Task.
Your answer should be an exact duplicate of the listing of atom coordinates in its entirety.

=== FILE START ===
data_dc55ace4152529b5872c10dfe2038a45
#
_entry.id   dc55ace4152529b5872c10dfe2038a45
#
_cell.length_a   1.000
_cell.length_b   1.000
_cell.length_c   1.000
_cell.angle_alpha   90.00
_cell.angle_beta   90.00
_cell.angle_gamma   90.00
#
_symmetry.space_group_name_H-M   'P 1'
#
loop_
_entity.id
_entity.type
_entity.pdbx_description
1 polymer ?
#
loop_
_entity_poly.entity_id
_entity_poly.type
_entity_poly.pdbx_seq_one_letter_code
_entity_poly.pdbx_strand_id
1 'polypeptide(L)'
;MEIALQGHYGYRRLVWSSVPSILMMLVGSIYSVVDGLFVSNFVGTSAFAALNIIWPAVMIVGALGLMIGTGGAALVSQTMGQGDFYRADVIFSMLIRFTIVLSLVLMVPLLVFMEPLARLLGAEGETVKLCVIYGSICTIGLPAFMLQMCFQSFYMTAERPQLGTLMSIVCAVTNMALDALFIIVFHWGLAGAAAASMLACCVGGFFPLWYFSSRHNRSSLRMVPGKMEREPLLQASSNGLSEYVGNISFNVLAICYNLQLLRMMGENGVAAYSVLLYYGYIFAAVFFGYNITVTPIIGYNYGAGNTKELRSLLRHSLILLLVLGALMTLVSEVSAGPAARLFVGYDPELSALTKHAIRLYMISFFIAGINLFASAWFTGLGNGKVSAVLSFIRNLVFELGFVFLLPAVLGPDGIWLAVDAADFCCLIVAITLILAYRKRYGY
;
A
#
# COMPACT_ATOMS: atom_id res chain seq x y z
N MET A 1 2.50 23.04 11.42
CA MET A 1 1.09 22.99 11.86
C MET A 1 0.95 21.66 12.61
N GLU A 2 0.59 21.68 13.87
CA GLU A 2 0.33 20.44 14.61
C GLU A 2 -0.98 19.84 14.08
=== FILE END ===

data_dc55ace4152529b5872c10dfe2038a45
#
_entry.id   dc55ace4152529b5872c10dfe2038a45
#
_cell.length_a   1.000
_cell.length_b   1.000
_cell.length_c   1.000
_cell.angle_alpha   90.00
_cell.angle_beta   90.00
_cell.angle_gamma   90.00
#
_symmetry.space_group_name_H-M   'P 1'
#
loop_
_entity.id
_entity.type
_entity.pdbx_description
1 polymer ?
#
loop_
_entity_poly.entity_id
_entity_poly.type
_entity_poly.pdbx_seq_one_letter_code
_entity_poly.pdbx_strand_id
1 'polypeptide(L)'
;MEIALQGHYGYRRLVWSSVPSILMMLVGSIYSVVDGLFVSNFVGTSAFAALNIIWPAVMIVGALGLMIGTGGAALVSQTMGQGDFYRADVIFSMLIRFTIVLSLVLMVPLLVFMEPLARLLGAEGETVKLCVIYGSICTIGLPAFMLQMCFQSFYMTAERPQLGTLMSIVCAVTNMALDALFIIVFHWGLAGAAAASMLACCVGGFFPLWYFSSRHNRSSLRMVPGKMEREPLLQASSNGLSEYVGNISFNVLAICYNLQLLRMMGENGVAAYSVLLYYGYIFAAVFFGYNITVTPIIGYNYGAGNTKELRSLLRHSLILLLVLGALMTLVSEVSAGPAARLFVGYDPELSALTKHAIRLYMISFFIAGINLFASAWFTGLGNGKVSAVLSFIRNLVFELGFVFLLPAVLGPDGIWLAVDAADFCCLIVAITLILAYRKRYGY
;
A
#
# COMPACT_ATOMS: atom_id res chain seq x y z
N MET A 1 2.50 23.04 11.42
CA MET A 1 1.09 22.99 11.86
C MET A 1 0.95 21.66 12.61
N GLU A 2 0.59 21.68 13.87
CA GLU A 2 0.33 20.44 14.61
C GLU A 2 -0.98 19.84 14.08